Bobik’s, a live music venue located on Jesmond Road, is having to undergo mass re-scheduling of events after the recent coronavirus announcement.
The venue originally had plans run a series of socially distanced gigs between November and January. However, the venue was only a couple gigs into its 24-event run before the government enforced a second lockdown.
Still hopeful, Bobik’s hoped to re-open its doors to the public on December 2nd and re-commence its series of gigs.
Matt Hancock’s recent announcement that the North East will be under Tier 3 restrictions means that Bobik’s now won’t be able to host its series of live events.
After spending the day coming up with a new plan in line with Tier 3 restrictions, Russell Poad, events manager at Bobik’s, reveals that the venue may not be open until the end of January.
Bobik’s uses the upstairs floor of The Punch Bowl Hotel, a popular pub on Jesmond Road. Therefore, if the pub survives, the venue will also survive. The Punch Bowl Hotel will be facing the same restrictions as any pub within Tier 3, and may not be running as usual until the area falls under Tier 1, Poad tells Sly Gigs.
“In Tier 1 it should reopen and look to do business as usual with all of the safeguards in place,” he said. “At that point, the venue could reopen and carry out socially distanced gigs.”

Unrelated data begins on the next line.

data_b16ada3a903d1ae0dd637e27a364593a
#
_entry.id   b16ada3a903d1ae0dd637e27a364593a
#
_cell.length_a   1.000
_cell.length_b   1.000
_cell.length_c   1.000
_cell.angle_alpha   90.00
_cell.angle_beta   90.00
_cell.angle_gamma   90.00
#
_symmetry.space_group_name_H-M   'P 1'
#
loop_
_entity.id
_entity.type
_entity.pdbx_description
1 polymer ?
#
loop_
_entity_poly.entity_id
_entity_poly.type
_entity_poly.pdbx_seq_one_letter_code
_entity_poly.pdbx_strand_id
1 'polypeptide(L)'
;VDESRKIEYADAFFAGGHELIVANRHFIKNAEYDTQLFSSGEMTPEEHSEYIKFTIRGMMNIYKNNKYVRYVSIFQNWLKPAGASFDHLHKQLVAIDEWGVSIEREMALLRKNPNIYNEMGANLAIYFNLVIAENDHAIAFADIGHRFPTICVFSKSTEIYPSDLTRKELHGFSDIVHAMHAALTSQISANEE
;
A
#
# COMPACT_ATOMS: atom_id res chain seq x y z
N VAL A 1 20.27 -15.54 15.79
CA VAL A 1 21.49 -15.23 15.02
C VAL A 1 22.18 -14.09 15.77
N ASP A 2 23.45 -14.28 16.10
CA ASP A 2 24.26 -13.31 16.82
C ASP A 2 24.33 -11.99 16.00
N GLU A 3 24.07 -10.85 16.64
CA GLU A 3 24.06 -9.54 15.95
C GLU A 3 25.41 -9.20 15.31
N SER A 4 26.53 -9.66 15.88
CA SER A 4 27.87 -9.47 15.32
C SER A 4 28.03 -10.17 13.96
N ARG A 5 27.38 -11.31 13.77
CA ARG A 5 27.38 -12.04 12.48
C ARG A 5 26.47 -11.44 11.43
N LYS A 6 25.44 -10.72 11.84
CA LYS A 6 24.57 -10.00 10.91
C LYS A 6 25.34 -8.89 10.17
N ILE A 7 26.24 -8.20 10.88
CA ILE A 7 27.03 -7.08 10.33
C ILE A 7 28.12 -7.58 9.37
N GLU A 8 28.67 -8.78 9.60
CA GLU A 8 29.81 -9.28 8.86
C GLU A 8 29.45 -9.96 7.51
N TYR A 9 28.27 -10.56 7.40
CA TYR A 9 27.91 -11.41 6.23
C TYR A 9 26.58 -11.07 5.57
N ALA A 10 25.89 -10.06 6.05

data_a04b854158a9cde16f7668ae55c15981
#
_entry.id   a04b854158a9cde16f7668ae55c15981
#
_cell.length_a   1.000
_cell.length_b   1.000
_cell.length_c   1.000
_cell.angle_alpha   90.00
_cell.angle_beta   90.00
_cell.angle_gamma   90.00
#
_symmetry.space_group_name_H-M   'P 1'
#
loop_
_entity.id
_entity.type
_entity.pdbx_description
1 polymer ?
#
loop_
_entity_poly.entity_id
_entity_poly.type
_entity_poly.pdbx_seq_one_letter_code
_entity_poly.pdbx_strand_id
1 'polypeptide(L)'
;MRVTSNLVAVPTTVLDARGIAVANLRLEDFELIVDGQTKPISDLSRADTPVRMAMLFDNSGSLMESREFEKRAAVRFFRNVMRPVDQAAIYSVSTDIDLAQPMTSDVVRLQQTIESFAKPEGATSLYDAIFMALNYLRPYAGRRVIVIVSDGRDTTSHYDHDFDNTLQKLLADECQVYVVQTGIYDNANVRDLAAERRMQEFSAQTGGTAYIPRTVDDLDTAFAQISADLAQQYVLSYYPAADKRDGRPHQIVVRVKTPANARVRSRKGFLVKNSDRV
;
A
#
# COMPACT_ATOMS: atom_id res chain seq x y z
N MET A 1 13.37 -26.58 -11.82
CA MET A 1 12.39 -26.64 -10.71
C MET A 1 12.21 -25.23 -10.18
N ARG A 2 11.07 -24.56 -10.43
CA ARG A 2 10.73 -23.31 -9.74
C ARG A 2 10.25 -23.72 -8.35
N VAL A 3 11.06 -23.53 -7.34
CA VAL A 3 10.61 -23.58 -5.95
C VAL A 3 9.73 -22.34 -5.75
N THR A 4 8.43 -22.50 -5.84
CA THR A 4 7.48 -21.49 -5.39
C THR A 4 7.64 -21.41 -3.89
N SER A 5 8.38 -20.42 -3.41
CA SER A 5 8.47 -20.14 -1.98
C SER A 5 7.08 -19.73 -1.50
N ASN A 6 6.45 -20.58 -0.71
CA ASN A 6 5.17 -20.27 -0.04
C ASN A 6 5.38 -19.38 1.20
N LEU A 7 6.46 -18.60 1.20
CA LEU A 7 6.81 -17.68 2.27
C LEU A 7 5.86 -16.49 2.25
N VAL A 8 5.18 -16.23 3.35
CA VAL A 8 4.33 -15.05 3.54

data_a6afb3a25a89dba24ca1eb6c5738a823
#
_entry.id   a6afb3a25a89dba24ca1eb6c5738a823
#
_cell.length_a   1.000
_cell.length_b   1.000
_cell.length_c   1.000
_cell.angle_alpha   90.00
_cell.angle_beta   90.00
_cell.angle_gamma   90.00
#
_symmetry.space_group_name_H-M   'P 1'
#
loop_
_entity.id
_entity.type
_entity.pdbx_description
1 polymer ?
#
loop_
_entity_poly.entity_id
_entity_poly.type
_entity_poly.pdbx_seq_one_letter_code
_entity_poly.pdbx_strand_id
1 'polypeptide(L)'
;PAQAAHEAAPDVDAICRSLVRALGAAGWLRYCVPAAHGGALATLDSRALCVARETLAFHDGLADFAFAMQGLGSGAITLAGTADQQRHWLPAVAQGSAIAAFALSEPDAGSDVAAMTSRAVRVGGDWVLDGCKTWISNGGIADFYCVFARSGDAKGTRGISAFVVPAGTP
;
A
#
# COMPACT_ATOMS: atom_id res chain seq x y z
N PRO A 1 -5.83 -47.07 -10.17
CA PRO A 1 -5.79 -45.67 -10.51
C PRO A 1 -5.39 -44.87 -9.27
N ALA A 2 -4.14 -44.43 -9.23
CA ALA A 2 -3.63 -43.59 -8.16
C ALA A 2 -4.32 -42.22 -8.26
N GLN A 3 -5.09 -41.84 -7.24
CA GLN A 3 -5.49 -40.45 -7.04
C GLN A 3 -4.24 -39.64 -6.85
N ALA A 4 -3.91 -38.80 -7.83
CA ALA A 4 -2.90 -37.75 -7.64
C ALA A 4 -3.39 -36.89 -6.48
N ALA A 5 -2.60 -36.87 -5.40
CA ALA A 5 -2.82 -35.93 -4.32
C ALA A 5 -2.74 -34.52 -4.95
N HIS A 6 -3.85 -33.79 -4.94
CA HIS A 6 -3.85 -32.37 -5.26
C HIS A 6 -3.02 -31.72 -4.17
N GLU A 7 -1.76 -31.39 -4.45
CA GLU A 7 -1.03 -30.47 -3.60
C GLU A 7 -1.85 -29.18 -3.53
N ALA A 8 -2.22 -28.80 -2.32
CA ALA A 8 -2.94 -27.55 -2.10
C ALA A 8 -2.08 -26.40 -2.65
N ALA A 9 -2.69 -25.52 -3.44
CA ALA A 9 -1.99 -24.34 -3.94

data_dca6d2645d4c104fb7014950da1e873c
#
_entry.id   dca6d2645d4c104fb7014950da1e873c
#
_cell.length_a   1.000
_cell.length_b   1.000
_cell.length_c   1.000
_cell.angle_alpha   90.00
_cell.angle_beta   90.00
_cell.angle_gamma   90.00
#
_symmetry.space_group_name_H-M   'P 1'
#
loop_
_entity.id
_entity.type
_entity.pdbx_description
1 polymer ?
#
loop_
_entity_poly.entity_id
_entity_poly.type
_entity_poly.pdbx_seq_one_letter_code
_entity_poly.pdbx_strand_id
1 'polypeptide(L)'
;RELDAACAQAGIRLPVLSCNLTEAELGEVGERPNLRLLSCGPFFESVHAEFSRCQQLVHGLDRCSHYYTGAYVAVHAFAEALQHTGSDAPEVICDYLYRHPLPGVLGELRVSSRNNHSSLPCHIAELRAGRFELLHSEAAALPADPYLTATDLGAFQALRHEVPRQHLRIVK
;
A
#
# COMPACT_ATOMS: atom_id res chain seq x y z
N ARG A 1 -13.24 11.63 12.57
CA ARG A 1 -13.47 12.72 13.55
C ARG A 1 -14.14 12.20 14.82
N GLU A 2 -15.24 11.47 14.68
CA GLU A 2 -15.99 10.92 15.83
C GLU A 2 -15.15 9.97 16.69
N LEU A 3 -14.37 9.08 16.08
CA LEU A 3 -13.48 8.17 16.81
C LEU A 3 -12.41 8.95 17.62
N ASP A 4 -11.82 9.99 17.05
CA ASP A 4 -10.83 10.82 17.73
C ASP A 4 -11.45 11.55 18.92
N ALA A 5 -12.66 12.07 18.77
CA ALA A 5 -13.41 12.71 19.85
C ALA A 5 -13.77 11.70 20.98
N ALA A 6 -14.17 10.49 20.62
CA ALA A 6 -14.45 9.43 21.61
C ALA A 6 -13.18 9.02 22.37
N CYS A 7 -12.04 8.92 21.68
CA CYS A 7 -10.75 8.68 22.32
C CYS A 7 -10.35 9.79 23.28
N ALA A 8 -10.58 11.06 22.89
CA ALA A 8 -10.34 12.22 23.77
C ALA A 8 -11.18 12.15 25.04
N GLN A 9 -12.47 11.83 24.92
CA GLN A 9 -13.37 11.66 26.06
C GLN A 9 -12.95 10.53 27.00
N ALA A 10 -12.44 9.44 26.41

The venue has already hosted many successful socially distanced gigs over the last few months, where audience members were required to: remain seated, keep at least a meter apart, wear a face covering, and sanitise their hands.
They have also drastically limited the venue’s capacity to 20, which is usually between 60 and 90 people, to allow for social distancing.
Although they weren’t exactly like normal gigs, people seemed to enjoy them, Poad says, as they were as close as you could get to a normal gig under covid restrictions.
However, due to their relaxed nature, these types of gigs lend themselves more to acoustic soloists rather than rock bands, Poad acknowedges. “For those kinds of events, I think we’ll have to wait until we’re completely back to normal.”
Now, uncertainty plagues the live music scene, making it both frustrating and disheartening to plan and promote live events. Everything is up in the air at the moment, Poad admits, and asks visitors to be patient as they update their website and social media pages.
Despite this, he is optimistic about the future. “I think we’ll be somewhere close to normal by late spring or early summer next year.”